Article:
In Dubbo, Adventure Craft Hire provides kayaks and paddle boards to get out on the Macquarie River. Choose from single-seat or double-seat kayaks with paddles, life jackets and dry bags included. The Macquarie River is fairly easy paddling and there are many reserves along the trail where you can stop for a well-earned lunch break.
See the skies
The southern hemisphere’s first and only Dark Sky Park is in the Warrumbungle region of country NSW. Dark Sky Parks are recognised internationally for their outstanding nocturnal environment and clear, dark skies. Camp under the stars in Warrumbungle National Park at various camping grounds and heritage huts to take in incredible views of the galaxy. Alternatively, the Warrumbungle Observatory and the Dubbo Observatory, both offer nightly viewing sessions.
For a different perspective of the skies, take an adventure flight in a historic, preserved ex-military aircraft. Warrior Warbird Adventure Flights, operating out of Dubbo, gives people the opportunity to experience the thrill of flight, taking in spectacular views and the excitement of G-forces of up to four times gravity at the bottom of a loop, to momentary weightlessness at the top of a stall turn.
The New South Wales Coffs Coast isn’t just a great summer destination. While it’s often warm enough during the winter months to splash around at its beaches, there are plenty of other activities to keep you occupied in this easy going corner of the mid-North Coast. Here are five of them.
Swim with whales
There are only a handful of places around the world where you can swim with whales in their natural habitat, and the Coffs Coast is one of them. From June to October, Jetty Dive in Coffs Harbour takes you out in search of humpbacks and — when it’s safe — lets you slip into the water alongside these gentle giants (August and September only) for a snorkelling experience of a lifetime.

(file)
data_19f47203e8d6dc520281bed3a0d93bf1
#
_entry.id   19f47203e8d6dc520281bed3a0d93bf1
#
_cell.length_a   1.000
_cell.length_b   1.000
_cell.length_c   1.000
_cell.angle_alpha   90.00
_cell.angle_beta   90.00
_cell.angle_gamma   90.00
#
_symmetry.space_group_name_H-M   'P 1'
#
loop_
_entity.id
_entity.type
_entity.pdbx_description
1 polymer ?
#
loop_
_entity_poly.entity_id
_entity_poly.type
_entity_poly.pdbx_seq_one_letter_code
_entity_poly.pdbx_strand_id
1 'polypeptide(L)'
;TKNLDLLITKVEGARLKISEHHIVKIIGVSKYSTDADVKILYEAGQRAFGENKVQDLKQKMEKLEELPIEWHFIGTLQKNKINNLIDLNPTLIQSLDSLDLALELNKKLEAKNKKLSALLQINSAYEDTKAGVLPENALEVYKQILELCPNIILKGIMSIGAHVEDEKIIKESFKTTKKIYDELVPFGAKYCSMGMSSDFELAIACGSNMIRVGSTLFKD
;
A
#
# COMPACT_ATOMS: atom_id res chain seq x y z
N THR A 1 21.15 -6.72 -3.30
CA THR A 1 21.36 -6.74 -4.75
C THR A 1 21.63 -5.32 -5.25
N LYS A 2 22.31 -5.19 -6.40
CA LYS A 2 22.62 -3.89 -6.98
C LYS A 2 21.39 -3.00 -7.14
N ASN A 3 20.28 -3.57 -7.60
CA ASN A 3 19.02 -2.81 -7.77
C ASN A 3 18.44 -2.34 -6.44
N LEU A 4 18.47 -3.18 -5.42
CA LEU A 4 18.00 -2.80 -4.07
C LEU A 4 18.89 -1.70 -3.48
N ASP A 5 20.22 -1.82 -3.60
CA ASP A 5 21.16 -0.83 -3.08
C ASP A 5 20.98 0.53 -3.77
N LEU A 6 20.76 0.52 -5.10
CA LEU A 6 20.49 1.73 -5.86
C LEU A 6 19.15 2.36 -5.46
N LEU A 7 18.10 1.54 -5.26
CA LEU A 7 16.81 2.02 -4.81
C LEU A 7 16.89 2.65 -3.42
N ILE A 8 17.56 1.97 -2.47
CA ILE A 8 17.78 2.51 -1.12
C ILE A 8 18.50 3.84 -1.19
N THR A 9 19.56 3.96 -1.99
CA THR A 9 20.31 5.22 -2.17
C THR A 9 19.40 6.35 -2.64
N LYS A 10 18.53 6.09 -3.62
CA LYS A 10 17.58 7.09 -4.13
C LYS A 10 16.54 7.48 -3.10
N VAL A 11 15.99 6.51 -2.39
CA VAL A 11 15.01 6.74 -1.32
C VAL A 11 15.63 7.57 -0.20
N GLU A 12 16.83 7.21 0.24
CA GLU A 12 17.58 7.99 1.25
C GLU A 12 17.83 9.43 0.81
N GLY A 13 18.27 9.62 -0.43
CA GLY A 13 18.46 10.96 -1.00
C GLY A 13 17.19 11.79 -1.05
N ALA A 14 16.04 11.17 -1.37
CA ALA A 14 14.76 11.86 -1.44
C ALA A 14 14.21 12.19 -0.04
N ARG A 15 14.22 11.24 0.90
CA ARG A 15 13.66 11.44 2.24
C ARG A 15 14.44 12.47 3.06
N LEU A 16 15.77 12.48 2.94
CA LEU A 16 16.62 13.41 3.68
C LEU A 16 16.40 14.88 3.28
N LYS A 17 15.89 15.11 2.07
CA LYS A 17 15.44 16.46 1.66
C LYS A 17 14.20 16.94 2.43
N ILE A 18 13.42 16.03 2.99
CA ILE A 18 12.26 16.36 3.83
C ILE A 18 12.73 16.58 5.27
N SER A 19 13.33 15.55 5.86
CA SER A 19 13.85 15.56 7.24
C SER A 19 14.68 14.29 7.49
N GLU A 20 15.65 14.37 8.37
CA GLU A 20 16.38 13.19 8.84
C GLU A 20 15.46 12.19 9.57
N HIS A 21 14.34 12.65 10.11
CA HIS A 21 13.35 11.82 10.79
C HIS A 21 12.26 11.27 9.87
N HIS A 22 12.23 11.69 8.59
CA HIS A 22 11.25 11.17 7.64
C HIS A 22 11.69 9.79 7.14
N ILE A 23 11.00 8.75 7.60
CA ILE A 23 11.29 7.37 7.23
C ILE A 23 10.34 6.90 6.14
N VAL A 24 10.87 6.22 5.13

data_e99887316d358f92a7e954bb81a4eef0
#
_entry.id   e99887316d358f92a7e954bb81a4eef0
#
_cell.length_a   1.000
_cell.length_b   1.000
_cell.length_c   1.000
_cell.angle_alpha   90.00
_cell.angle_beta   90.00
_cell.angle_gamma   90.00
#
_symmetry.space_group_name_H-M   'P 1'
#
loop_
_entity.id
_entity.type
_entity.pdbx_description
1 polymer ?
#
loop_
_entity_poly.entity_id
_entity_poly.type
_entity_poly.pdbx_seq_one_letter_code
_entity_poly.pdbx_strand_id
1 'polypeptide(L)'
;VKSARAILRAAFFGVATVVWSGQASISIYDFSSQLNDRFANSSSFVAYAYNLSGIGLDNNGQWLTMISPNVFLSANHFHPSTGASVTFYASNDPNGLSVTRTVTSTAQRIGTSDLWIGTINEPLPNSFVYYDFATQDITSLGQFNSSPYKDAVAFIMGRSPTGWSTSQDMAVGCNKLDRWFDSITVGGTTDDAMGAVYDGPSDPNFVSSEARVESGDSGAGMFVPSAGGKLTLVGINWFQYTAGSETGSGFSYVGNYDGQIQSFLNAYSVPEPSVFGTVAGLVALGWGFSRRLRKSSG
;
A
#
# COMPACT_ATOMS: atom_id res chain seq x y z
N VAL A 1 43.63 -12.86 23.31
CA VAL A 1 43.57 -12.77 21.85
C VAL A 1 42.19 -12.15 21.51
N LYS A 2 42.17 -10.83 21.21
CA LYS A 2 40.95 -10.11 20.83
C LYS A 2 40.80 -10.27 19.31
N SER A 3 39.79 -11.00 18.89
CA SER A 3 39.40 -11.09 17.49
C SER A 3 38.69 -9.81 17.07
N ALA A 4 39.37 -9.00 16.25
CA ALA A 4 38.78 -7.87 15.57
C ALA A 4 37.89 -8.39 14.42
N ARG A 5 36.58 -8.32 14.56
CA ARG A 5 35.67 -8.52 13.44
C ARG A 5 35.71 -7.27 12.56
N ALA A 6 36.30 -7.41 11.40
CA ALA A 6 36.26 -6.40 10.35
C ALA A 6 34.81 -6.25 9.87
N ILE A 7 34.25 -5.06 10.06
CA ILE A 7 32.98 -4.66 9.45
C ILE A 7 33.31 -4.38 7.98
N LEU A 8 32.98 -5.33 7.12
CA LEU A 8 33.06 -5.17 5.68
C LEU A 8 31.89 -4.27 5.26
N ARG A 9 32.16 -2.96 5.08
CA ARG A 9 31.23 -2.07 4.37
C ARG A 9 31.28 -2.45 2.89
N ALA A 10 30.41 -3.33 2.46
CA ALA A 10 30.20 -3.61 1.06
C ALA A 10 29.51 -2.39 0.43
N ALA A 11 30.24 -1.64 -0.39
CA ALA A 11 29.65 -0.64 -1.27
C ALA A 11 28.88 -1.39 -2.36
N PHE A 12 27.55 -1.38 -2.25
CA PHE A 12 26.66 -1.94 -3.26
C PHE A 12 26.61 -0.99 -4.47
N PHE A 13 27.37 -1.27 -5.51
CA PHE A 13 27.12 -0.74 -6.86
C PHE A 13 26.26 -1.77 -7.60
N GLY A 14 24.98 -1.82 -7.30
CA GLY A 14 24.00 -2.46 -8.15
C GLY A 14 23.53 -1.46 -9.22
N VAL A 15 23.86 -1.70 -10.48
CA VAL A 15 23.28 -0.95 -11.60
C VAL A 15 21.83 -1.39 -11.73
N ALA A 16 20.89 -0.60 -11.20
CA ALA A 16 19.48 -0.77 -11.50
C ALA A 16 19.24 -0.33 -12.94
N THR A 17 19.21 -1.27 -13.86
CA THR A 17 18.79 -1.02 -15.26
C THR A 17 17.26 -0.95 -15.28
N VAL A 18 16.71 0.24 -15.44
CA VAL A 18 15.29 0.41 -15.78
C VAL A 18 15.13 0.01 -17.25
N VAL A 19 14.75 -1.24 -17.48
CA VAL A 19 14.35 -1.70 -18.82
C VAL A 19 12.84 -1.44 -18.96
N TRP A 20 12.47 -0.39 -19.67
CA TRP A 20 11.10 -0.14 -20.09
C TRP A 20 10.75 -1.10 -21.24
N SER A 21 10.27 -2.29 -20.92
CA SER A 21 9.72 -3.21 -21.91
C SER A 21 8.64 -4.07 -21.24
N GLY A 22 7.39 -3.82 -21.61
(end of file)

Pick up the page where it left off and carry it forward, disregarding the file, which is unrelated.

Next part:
Sign up for a cultural SUP adventure
Wajaana Yaam Gumbaynggirr Adventure Tours is an Aboriginal-owned venture on the Coffs Coast that uses stand-up paddle boarding as a way to introduce people to local Gumbaynggirr culture. Not only do its tours offer a great day out, but they also help to support the community, with a percentage of profits invested in the not-for-profit Bularri Muurlay Nyanggan Aboriginal Corporation that runs programs to uplift Aboriginal youth.
Wajaana Yaam Adventure Tours, Red Rock
CREDIT: Destination NSW
The Wajaana Yaam Adventure Tours stand up paddleboarding experience on the Corindi River, Red Rock.
Soak up Sawtell
Just 15 minutes’ drive south of Coffs Harbour, the small coastal town of Sawtell is a charming seaside escape at any time of the year. The winter months are ideal for exploring Sawtell’s hip café scene — don’t miss the Hilltop Store, a licenced café set inside a 1924 general store with a menu championing local seasonal produce. With sweeping ocean views complementing its accessible café menu, The Kiosk Sawtell at the local surf club is another great place to soak up the winter sun over a good coffee.
Coffs Harbour’s Big Banana is more than just a selfie stop — it’s the state’s biggest theme park north of Sydney, with family-friendly rides, mini-golf, laser tag and more. You can even sign up for a workshop at the Cheesemaking Workshop and Deli located on the plantation, and learn how to make your very own halloumi, ricotta, and more.
Cosy up in Diggers Beach Cottage
Opened in 2017, Diggers Beach Cottage is one of the region’s most charming boutique accommodation options. Set in the beautiful Coffs Harbour beach suburb of Diggers Beach, which has a good beach break for surfers, the cottage has three bedrooms, two bathrooms, a modern kitchen and a spacious landscaped courtyard. Just 50m from the sand, it’s perfectly located for wintertime beach walks.
Sawtell rock pool at sunset, Coffs Coast
CREDIT: Destination NSW
Sunset at Sawtell rock pool at sunset, Coffs Coast